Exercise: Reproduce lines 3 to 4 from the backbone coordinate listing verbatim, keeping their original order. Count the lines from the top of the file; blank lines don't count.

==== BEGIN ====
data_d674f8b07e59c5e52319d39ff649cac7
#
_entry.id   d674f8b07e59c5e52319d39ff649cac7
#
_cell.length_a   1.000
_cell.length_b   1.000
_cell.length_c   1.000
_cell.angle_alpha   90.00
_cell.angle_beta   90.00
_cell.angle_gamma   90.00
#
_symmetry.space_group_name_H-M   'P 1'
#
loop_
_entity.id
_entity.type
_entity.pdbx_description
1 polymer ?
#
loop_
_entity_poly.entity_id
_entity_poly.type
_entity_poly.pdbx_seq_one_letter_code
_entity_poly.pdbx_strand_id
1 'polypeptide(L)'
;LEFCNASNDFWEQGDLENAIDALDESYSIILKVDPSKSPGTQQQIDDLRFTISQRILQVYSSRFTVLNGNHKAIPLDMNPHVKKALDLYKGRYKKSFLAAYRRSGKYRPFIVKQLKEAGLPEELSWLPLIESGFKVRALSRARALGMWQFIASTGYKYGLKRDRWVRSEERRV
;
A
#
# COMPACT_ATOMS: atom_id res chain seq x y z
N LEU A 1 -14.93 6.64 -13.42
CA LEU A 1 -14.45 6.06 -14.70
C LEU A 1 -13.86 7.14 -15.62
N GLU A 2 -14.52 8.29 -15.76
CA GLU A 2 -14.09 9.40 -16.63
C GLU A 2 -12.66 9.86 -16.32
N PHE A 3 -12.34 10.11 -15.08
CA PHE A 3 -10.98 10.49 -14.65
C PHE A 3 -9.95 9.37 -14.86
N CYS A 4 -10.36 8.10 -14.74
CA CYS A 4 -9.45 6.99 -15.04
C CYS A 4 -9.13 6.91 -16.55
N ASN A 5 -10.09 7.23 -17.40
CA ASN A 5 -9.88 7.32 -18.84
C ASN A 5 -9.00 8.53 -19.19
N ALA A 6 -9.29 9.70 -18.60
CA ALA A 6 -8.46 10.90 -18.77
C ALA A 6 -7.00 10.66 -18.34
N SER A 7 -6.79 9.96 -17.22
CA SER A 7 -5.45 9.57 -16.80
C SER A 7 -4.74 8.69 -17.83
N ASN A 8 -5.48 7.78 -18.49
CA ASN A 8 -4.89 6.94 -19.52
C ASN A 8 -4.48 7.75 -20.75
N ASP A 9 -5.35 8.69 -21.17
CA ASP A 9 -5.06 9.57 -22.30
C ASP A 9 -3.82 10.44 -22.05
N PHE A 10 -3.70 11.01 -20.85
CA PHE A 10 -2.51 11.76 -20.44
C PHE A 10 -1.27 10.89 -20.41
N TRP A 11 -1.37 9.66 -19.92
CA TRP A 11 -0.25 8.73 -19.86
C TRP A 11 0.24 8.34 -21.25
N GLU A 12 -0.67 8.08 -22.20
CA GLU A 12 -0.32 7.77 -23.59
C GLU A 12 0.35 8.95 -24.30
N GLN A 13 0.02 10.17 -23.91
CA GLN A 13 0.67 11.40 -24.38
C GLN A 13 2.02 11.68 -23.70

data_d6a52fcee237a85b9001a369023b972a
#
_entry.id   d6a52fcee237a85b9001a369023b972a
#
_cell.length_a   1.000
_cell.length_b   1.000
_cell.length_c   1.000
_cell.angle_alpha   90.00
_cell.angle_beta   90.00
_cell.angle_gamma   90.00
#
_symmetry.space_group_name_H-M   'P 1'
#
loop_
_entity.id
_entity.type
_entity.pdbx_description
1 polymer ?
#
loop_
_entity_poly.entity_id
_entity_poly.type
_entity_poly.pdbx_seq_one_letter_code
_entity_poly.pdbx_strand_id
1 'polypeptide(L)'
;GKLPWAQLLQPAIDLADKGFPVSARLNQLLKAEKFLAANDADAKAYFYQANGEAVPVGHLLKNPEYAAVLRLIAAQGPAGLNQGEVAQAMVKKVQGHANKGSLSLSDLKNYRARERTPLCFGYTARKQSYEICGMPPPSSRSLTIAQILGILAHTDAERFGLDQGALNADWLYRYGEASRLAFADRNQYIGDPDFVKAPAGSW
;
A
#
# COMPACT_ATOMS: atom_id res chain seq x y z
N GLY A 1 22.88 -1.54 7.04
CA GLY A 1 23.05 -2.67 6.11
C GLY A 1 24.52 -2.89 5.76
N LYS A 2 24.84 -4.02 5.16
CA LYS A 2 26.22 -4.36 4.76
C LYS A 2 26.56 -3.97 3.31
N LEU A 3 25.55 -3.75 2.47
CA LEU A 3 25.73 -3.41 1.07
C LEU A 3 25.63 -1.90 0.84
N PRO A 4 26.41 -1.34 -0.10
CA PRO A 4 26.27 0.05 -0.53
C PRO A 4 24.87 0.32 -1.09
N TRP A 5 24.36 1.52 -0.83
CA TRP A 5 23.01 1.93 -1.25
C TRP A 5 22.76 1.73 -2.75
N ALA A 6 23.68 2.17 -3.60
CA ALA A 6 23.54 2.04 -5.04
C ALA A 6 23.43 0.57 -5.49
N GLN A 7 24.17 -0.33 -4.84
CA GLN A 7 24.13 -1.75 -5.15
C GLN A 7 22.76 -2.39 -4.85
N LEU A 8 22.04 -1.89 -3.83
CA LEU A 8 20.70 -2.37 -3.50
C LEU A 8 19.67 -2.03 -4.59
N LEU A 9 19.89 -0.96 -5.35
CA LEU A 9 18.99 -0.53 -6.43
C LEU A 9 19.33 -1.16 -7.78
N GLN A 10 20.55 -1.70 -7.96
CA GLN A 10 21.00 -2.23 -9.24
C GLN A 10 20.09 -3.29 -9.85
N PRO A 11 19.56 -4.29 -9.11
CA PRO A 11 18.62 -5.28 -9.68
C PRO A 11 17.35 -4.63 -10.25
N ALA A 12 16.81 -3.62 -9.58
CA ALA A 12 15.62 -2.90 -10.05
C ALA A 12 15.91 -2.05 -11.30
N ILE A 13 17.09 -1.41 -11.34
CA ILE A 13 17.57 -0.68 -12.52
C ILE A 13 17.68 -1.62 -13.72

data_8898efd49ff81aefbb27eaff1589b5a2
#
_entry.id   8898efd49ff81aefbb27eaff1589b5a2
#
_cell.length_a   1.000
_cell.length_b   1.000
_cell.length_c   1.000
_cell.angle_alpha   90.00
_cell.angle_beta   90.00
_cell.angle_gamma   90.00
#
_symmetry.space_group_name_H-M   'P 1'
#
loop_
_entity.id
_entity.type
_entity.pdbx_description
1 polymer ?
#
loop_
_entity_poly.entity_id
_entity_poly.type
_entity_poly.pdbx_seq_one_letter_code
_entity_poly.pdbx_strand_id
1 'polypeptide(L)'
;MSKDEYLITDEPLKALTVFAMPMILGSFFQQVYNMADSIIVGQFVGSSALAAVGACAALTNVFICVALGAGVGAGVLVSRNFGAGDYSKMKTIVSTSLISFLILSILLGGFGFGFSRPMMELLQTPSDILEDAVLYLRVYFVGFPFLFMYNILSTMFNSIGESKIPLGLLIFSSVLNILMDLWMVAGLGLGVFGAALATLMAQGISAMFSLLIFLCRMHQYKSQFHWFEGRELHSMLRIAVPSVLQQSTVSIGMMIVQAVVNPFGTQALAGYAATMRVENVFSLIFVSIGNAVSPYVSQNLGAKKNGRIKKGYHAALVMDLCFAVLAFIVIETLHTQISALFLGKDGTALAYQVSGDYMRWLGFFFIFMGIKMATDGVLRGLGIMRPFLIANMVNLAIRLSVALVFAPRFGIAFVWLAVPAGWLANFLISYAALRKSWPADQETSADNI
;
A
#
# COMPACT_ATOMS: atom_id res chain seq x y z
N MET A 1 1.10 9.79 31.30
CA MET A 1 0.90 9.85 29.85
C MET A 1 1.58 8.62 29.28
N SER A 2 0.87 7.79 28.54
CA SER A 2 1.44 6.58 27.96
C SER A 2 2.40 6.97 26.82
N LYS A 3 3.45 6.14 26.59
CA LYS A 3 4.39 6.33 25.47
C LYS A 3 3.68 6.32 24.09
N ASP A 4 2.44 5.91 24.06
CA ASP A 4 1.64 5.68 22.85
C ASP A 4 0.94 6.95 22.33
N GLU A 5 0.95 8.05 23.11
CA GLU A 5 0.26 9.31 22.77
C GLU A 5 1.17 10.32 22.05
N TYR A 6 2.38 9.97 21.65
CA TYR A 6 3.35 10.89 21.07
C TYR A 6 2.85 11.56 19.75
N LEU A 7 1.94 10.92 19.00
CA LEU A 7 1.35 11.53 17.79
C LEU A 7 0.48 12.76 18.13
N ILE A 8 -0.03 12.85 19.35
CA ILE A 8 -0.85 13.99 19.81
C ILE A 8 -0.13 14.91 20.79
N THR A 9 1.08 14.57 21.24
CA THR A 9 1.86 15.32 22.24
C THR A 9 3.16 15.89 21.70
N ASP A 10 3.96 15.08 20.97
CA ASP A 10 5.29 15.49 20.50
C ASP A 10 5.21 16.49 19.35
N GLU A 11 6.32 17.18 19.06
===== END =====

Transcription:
_entry.id   d674f8b07e59c5e52319d39ff649cac7
#